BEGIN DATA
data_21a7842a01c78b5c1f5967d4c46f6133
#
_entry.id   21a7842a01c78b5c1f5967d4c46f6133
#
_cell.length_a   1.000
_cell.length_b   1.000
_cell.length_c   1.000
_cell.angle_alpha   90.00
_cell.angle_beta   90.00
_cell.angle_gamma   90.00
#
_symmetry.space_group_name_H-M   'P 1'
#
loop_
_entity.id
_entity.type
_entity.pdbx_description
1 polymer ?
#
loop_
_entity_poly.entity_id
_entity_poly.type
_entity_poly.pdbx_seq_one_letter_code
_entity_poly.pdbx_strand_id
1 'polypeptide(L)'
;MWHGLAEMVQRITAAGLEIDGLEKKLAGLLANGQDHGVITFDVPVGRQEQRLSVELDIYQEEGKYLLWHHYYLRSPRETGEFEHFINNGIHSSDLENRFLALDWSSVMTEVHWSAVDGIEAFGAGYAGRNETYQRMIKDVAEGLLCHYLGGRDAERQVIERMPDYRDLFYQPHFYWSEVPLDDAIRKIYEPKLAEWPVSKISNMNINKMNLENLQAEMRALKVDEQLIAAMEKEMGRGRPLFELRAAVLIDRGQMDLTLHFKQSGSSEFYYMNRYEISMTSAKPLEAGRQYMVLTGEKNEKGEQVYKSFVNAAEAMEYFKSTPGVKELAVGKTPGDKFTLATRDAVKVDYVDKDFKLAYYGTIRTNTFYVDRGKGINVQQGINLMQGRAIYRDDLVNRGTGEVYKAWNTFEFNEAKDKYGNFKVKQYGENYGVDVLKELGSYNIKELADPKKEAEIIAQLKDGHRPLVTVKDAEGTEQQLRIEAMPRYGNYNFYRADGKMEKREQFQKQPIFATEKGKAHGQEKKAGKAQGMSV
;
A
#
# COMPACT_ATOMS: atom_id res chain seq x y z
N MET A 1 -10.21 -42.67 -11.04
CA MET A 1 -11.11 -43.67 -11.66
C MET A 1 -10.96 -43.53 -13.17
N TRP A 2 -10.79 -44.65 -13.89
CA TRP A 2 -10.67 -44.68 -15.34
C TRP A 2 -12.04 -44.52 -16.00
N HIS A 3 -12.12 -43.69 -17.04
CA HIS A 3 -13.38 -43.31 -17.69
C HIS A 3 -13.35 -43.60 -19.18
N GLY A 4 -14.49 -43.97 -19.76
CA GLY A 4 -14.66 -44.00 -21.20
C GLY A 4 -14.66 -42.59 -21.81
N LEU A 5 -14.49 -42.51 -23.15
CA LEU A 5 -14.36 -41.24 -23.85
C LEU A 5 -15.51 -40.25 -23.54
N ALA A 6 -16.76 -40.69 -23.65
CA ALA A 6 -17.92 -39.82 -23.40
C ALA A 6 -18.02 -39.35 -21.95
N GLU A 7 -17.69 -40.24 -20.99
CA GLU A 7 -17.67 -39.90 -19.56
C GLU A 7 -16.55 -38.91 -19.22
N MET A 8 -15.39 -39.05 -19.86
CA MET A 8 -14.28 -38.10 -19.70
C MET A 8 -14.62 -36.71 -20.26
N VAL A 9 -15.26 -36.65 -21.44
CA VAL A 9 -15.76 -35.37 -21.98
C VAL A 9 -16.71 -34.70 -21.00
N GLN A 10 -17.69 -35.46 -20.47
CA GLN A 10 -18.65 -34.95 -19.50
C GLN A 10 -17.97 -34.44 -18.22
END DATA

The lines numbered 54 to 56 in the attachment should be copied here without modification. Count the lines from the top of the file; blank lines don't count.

C MET A 8 -14.62 -36.71 -20.26
N VAL A 9 -15.26 -36.65 -21.44
CA VAL A 9 -15.76 -35.37 -21.98